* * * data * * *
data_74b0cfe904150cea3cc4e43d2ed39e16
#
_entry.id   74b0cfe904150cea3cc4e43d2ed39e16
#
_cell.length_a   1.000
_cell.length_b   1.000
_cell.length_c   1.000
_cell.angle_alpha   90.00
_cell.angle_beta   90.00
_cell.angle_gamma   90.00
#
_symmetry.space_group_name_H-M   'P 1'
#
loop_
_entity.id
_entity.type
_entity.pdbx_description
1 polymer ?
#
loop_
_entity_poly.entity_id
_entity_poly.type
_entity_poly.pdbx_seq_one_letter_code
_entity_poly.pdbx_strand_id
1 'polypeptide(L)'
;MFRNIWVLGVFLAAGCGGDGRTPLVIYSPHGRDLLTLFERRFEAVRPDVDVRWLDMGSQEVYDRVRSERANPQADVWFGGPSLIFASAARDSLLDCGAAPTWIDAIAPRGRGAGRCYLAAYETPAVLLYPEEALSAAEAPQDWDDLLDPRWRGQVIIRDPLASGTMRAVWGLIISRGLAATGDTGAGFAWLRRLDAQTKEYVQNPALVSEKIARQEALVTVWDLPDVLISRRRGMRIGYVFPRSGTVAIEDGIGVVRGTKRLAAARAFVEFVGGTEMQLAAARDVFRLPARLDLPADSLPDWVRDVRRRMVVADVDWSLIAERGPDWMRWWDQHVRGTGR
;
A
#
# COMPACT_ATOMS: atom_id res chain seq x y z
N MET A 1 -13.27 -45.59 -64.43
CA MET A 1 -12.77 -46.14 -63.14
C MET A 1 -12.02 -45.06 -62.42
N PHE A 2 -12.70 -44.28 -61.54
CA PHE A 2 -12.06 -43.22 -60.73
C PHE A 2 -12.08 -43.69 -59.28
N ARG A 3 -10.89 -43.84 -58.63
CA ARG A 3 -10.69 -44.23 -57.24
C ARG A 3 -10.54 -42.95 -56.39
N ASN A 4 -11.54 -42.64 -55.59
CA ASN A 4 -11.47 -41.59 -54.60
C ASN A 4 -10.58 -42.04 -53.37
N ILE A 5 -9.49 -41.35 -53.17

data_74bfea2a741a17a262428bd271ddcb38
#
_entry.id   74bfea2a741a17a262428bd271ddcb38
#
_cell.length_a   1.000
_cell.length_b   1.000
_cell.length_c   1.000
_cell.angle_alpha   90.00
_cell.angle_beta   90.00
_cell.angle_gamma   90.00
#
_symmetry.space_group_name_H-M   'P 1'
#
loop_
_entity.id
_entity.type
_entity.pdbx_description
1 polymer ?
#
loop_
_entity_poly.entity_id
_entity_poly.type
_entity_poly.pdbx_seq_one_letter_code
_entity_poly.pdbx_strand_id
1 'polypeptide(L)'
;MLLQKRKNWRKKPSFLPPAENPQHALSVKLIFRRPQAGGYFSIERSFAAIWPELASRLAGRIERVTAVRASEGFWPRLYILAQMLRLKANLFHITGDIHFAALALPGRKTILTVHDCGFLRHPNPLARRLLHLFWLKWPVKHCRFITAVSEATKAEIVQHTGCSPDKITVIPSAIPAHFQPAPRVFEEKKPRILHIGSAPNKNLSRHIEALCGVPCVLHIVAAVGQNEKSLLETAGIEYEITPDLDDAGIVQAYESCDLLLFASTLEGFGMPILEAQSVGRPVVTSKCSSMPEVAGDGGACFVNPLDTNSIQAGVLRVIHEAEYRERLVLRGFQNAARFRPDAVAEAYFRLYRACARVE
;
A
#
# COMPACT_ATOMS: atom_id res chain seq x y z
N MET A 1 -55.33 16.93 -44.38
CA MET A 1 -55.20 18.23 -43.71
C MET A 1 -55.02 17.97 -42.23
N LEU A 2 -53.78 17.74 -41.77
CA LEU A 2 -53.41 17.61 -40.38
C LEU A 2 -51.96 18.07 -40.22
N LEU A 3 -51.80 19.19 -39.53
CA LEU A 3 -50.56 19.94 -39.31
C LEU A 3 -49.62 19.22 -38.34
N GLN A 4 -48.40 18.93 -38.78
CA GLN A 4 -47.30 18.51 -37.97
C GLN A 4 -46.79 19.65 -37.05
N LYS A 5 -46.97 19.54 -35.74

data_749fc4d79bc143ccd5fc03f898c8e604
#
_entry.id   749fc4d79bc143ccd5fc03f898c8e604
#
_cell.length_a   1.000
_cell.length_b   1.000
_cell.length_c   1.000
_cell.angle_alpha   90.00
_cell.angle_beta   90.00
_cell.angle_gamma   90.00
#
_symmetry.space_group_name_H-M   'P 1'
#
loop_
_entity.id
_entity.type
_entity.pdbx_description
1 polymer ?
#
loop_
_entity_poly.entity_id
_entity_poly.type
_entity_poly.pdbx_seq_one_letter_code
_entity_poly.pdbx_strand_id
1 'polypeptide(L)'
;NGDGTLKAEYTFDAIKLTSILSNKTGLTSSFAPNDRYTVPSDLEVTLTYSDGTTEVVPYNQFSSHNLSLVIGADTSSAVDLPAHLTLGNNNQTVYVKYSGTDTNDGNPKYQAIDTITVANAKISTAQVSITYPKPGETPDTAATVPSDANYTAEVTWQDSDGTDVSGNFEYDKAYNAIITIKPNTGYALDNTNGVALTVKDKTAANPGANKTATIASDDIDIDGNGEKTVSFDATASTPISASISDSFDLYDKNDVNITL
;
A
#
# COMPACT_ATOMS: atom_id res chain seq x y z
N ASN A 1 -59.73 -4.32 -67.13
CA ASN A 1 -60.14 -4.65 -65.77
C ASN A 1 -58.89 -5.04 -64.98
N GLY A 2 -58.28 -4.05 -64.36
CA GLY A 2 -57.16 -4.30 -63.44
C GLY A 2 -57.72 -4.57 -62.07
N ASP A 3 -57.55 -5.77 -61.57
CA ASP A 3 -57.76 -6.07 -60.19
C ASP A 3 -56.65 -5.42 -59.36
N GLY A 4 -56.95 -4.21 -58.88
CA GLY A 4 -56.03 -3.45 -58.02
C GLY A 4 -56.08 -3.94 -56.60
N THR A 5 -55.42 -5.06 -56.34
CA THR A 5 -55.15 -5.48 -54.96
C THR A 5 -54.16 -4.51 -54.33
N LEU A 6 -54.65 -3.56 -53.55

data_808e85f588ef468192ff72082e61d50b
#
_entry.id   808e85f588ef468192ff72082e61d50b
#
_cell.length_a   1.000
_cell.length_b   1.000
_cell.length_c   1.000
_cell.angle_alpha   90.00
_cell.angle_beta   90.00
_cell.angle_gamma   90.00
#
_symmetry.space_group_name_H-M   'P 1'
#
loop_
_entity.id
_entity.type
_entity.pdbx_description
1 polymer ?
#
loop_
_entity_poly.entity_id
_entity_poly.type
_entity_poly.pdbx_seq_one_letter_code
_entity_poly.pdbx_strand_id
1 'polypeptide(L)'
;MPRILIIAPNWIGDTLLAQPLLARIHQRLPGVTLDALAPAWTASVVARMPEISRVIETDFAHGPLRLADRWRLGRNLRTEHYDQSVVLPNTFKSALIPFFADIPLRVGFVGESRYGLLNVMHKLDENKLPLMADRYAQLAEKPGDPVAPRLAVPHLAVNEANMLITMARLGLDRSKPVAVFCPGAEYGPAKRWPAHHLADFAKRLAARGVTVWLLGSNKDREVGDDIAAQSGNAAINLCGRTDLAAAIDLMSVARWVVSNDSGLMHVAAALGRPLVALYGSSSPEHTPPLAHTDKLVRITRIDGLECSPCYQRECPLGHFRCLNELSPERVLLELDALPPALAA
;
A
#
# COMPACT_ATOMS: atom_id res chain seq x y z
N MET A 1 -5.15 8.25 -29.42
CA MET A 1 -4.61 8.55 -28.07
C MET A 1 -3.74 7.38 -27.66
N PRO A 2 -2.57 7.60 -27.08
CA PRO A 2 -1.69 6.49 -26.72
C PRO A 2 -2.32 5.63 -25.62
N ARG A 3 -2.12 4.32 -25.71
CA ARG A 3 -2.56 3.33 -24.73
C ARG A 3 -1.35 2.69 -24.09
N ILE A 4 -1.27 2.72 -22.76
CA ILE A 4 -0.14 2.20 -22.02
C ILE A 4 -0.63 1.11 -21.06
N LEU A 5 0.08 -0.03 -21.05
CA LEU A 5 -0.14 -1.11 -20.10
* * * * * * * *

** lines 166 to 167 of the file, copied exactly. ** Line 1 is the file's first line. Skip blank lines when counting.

N PRO A 2 -2.57 7.60 -27.08
CA PRO A 2 -1.69 6.49 -26.72